Moderna’s coronavirus vaccine candidate was found to be 94.5% effective in preventing COVID-19 in clinical trials, the company announced last week.
The vaccine’s development process was unprecedentedly fast — only the team of Pfizer and BioNTech beat the biotech newcomer in announcing results from a late-stage clinical trial.
The experimental vaccine was also far more effective than expected: The Food and Drug Administration had said it would likely approve a vaccine that showed at least 50% efficacy, and Dr. Anthony Fauci had said he hoped for 70%. (AstraZeneca found its coronavirus vaccine candidate to be 70% effective on average, while Pfizer-BioNTech reported their shot is 95% effective.)
But perhaps more remarkable is that Moderna designed its vaccine in just two days in January, before some people had even heard of the coronavirus.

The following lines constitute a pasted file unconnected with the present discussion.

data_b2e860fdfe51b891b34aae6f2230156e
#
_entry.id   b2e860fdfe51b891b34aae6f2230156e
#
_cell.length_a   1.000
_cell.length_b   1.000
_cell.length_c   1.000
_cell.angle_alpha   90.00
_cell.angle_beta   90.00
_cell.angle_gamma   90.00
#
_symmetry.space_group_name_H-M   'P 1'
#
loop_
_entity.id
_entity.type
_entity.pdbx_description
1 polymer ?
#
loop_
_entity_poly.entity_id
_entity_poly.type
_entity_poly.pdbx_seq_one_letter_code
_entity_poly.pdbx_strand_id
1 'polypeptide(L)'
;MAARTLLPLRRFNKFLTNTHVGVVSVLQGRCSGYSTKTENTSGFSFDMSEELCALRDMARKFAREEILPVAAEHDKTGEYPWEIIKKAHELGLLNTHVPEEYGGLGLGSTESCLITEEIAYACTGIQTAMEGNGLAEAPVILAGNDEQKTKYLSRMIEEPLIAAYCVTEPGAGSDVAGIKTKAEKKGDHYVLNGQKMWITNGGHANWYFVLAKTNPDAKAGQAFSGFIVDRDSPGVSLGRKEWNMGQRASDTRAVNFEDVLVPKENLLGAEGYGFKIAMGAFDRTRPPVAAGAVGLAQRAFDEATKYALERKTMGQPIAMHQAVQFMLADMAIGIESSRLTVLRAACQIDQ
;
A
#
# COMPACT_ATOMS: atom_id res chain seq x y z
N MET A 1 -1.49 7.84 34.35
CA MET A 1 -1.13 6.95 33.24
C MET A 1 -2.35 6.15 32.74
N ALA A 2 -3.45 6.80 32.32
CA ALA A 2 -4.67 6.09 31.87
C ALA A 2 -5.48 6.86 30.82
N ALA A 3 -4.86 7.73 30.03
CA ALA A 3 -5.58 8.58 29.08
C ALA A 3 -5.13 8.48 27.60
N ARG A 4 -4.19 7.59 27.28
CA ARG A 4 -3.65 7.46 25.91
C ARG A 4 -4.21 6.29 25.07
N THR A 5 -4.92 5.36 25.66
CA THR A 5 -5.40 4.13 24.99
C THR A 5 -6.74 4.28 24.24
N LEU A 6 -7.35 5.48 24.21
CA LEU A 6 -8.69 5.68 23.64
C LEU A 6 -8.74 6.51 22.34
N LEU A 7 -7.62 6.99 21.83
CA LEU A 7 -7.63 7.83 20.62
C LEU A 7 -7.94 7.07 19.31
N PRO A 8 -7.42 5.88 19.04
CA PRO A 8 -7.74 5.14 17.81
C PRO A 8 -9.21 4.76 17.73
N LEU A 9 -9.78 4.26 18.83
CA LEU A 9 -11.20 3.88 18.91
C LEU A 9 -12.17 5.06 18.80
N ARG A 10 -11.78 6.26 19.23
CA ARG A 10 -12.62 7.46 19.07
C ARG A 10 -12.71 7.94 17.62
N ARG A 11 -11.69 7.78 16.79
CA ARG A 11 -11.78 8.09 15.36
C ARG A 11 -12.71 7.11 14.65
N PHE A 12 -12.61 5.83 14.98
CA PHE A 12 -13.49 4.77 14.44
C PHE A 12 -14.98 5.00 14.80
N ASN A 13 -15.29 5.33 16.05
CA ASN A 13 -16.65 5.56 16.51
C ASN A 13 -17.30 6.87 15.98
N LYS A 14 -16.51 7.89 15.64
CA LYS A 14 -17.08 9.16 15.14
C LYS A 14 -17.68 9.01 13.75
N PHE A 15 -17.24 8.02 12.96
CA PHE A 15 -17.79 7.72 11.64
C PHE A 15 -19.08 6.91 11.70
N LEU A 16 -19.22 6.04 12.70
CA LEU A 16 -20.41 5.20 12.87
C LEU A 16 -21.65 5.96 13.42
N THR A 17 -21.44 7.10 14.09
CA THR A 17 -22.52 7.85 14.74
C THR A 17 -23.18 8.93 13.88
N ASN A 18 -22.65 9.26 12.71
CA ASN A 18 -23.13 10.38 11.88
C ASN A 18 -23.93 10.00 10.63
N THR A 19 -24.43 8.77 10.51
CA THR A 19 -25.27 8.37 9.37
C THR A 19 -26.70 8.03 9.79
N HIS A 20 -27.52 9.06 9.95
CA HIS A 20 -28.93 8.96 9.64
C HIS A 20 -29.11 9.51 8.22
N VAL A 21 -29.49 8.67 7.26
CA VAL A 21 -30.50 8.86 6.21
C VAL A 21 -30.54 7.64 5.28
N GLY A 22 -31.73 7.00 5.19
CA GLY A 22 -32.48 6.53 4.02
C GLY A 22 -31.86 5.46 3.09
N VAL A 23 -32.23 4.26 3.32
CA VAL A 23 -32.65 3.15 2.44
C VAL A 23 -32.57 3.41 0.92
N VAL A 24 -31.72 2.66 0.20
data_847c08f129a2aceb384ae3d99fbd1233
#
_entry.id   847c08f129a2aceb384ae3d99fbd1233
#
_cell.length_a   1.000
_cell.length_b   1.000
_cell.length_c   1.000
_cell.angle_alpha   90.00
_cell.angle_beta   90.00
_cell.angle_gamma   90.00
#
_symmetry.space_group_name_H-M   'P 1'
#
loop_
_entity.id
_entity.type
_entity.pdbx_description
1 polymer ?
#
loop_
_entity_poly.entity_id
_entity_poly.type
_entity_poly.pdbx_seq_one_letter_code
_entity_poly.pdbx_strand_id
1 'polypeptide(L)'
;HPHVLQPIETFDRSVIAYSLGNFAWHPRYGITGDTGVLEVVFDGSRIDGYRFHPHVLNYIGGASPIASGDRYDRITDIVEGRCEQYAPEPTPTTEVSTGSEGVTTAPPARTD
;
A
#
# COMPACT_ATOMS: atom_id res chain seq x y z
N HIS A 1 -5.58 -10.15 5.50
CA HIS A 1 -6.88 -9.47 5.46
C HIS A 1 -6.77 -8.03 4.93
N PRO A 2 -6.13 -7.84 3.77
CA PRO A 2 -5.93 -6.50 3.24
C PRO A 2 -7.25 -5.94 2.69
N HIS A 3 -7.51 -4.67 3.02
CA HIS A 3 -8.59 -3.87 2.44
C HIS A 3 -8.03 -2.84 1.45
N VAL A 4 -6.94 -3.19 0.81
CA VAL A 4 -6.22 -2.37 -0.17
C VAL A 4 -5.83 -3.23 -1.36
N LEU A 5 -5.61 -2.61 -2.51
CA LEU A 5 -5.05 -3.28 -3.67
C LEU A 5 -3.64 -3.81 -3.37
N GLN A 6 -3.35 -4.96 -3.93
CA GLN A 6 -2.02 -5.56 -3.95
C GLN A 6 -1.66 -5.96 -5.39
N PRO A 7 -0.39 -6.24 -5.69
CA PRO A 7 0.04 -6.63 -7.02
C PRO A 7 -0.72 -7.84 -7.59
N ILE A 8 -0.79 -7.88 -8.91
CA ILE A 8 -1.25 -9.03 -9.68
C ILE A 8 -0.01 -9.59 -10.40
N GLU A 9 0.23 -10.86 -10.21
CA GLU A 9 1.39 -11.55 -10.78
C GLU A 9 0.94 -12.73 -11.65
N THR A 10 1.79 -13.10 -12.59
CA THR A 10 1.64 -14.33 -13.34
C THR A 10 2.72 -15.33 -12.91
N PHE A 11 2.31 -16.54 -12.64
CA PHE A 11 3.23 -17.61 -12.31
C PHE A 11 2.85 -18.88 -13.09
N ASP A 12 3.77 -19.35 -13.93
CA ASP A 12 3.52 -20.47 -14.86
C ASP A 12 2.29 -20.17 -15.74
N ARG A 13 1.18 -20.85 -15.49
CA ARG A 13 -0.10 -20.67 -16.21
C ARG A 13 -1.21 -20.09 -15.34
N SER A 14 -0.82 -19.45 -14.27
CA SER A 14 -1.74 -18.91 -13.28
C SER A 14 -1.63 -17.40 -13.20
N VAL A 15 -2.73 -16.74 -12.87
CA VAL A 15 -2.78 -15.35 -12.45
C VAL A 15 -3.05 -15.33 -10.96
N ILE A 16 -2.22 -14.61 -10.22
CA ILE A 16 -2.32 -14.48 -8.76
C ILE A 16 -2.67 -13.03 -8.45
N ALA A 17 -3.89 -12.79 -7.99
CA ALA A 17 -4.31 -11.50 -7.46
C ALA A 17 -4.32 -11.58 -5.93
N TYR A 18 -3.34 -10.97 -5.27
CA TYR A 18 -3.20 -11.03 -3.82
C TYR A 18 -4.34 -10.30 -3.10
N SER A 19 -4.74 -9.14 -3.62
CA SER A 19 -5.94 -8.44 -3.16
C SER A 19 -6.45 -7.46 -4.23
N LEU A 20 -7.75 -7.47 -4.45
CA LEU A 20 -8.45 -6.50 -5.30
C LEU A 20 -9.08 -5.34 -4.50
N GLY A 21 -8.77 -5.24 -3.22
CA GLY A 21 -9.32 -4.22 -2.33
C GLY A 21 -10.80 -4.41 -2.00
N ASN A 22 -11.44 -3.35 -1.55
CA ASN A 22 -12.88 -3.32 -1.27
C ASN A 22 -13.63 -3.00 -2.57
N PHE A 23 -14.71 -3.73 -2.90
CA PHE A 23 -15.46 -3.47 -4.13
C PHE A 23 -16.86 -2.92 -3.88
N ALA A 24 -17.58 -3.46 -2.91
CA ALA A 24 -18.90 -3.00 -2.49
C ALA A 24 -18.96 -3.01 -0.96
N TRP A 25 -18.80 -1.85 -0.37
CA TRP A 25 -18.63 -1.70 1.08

That wouldn’t have been possible without the technology Moderna has bet on since its founding: messenger RNA (mRNA) vaccines.
Messenger RNA is genetic material that tells cells how to make proteins. So Moderna’s coronavirus vaccine candidate works by injecting a small piece of mRNA from the coronavirus that codes for the virus’ spike protein. This protein helps the coronavirus attach to and invade cells, and it’s what antibodies target and neutralize. Moderna’s mRNA vaccine spurs the body to produce the spike protein internally. That, in turn, triggers an immune response. – READ MORE
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